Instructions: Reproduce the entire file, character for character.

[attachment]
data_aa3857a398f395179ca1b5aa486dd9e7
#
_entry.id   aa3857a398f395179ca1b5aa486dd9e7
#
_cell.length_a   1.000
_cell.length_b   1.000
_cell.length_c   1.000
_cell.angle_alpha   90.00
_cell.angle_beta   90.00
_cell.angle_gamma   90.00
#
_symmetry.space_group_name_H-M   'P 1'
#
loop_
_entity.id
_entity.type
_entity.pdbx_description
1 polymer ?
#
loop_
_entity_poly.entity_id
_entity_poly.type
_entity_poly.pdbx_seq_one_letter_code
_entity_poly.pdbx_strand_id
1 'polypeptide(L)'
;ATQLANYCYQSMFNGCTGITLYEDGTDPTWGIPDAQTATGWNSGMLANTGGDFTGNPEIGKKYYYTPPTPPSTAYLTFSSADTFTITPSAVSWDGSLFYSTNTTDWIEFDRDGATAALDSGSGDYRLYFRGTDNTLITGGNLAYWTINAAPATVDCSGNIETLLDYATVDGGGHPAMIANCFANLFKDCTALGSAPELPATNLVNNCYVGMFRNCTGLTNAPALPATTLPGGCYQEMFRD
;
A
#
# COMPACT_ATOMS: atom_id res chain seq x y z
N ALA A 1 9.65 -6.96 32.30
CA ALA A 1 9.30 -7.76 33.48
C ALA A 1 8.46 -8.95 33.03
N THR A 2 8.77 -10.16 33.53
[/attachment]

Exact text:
data_aa3857a398f395179ca1b5aa486dd9e7
#
_entry.id   aa3857a398f395179ca1b5aa486dd9e7
#
_cell.length_a   1.000
_cell.length_b   1.000
_cell.length_c   1.000
_cell.angle_alpha   90.00
_cell.angle_beta   90.00
_cell.angle_gamma   90.00
#
_symmetry.space_group_name_H-M   'P 1'
#
loop_
_entity.id
_entity.type
_entity.pdbx_description
1 polymer ?
#
loop_
_entity_poly.entity_id
_entity_poly.type
_entity_poly.pdbx_seq_one_letter_code
_entity_poly.pdbx_strand_id
1 'polypeptide(L)'
;ATQLANYCYQSMFNGCTGITLYEDGTDPTWGIPDAQTATGWNSGMLANTGGDFTGNPEIGKKYYYTPPTPPSTAYLTFSSADTFTITPSAVSWDGSLFYSTNTTDWIEFDRDGATAALDSGSGDYRLYFRGTDNTLITGGNLAYWTINAAPATVDCSGNIETLLDYATVDGGGHPAMIANCFANLFKDCTALGSAPELPATNLVNNCYVGMFRNCTGLTNAPALPATTLPGGCYQEMFRD
;
A
#
# COMPACT_ATOMS: atom_id res chain seq x y z
N ALA A 1 9.65 -6.96 32.30
CA ALA A 1 9.30 -7.76 33.48
C ALA A 1 8.46 -8.95 33.03
N THR A 2 8.77 -10.16 33.53